This is because it honestly doesn't need one. The way it is designed, a tail rotor would simply waste fuel and potentially send it spinning out of control. The reason is that the two main rotors are spinning in opposite directions. This means the rotors exert two opposing turning forces on the helicopter, which both cancel out, so the helicopter will be stable most of the time. There is no danger of spinning out of control in a Chinook, so a tail rotor is not necessary for this craft. And the two main rotors also do something else that is advantageous for the Chinook, they do provide more thrust.



The secret to the Chinook's speed

The top speed of the Chinook is an amazing speed of 302 km/h, which is roughly 187 mph. This is faster than most helicopters because in the Chinook, both rotors provide lift and thrust, whereas a conventional helicopter only has one rotor that gives it thrust. This means that the Chinook can fly at a more aggressive angle, without a danger of losing lift. Helicopters can only angle down a little to generate forward thrust because the main rotors have to lift the thing up as well as give it forward thrust. So if the helicopter is angled too far forward, they will lose lift and crash. This 'angle of no return' is what limits the top speed of helicopters and is also the reason helicopters will never be as fast as a plane. But that should be enough about how helicopters work. Now, back to the Chinook itself.



The Chinook's service record


Well, it is very long. I mean, the helicopter was first introduced during the Cold War. And no, not the late Cold War, I mean the early Cold War. Hell, this damn thing was first flown in 1962!! It is almost 60 years old! So let me just say it is successful. It was in an active role in the Vietnam wart, the Iran-Iraq War, the Libyan Wars, the Falklands War and the Afghanistan and Iraq Wars as well. In all those conflicts it served its role as a transport craft more than adequately. It is one of the most successful helicopters in current service, and I doubt it will be retired anytime soon. I mean, this helicopter can carry 33-55 troops to a combat zone in places most other transports can't reach and can carry a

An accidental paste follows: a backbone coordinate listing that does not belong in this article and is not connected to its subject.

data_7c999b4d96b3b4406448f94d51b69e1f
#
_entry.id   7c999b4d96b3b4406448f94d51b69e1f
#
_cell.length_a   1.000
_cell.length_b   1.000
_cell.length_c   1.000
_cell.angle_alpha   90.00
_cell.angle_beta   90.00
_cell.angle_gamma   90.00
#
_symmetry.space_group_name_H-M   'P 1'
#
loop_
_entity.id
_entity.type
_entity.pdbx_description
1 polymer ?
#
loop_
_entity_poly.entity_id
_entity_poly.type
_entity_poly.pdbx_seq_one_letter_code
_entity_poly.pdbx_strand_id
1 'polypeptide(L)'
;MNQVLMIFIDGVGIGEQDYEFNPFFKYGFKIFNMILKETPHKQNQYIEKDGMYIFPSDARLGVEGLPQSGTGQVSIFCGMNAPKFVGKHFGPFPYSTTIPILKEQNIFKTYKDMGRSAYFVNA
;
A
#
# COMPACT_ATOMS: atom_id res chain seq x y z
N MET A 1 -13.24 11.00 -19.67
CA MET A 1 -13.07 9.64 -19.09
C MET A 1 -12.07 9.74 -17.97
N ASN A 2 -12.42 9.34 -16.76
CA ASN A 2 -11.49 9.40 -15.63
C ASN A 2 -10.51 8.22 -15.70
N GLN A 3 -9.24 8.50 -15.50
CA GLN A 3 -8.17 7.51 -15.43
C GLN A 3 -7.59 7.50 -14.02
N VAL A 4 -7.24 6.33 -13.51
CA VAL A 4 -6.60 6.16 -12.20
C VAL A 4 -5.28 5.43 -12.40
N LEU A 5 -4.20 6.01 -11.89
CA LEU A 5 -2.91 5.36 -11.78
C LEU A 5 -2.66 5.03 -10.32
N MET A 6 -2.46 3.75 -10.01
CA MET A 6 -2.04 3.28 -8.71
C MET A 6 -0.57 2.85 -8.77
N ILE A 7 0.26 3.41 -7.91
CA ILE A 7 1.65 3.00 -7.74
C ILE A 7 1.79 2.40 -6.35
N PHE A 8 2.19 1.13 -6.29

maximum payload of around 24,000 lbs. With that level of payload, it can transport heavy artillery into some really tricky positions and can easily supply said artillery with enough ammunition to last forever. I don't think any helicopter can match the speed of the Chinook at the moment. Even if one is invented that is faster than the Chinook, there is no way in hell it would be able to carry the same payload the Chinook can.



If it is so amazing, why haven't we heard more about it?


Good question. I think honestly, it has to do with the fact that is was introduced in 1962. The world had more things to worry about. This was the year Yuri Gagarin became the first man in space in Sputnik 1 and it was also the year the Soviet Union put operational nuclear missiles on the island of Cuba. When you compare the CH-47 Chinook to an apocalyptic even and a milestone in the evolution of human scientific capability, it is very easy to forget that the CH-47 even existed. Only if you went looking for advancements in helicopter technology would you find the CH-47. I personally believe that the only reason is existence is ignored is because it was overshadowed by other achievements and problems the world was given at the time. Because of that, I really didn't know much about it, but I am glad I did the research. The Chinook is one of the amazing things humans created that somehow went unnoticed. It deserves recognition, and I am glad I could give it some. This 58-year old veteran will land in the Hall of Fame, one way or another.